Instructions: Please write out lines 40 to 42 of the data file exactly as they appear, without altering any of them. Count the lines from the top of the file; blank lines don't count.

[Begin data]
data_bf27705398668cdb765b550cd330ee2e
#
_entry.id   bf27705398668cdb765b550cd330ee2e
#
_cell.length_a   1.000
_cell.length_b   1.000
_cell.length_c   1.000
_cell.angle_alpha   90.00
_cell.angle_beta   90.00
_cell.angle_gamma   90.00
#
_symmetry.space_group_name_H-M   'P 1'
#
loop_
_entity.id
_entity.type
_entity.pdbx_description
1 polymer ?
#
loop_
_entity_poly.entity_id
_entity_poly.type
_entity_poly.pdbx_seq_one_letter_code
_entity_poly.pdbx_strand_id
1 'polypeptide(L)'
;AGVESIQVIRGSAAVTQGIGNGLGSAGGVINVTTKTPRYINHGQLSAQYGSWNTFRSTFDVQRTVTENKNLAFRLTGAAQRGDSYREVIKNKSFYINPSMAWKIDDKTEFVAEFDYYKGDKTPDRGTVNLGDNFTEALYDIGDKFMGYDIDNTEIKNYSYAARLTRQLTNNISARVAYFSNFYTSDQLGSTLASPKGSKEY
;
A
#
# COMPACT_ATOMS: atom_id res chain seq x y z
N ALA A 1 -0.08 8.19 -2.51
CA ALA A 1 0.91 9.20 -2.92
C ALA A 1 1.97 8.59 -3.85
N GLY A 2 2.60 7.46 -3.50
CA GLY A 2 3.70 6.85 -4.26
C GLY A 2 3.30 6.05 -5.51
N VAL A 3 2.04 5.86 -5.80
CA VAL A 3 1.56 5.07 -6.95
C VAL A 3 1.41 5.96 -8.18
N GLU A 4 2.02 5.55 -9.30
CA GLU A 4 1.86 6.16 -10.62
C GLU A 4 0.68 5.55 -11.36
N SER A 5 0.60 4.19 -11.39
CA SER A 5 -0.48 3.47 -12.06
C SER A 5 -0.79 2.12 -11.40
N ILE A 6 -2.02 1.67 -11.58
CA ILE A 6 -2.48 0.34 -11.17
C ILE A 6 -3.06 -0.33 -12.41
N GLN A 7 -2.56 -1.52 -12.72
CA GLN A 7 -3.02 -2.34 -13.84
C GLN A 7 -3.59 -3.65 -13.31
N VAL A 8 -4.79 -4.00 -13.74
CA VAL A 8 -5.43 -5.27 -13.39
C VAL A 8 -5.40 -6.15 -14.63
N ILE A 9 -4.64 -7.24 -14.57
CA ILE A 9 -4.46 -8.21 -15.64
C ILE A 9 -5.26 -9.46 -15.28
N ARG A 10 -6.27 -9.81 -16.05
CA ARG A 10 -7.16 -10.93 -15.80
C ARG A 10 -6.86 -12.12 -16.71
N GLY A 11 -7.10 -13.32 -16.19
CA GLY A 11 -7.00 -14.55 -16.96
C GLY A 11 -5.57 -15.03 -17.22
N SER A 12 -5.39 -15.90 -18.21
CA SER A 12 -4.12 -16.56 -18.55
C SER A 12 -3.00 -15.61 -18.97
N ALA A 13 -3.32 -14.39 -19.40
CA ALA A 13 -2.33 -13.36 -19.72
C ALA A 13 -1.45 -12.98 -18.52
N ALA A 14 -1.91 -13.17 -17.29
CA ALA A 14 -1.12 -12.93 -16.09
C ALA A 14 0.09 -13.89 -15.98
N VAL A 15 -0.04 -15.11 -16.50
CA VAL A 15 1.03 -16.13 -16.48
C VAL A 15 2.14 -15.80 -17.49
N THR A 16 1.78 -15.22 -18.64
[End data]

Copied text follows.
N GLU A 4 2.02 5.55 -9.30
CA GLU A 4 1.86 6.16 -10.62
C GLU A 4 0.68 5.55 -11.36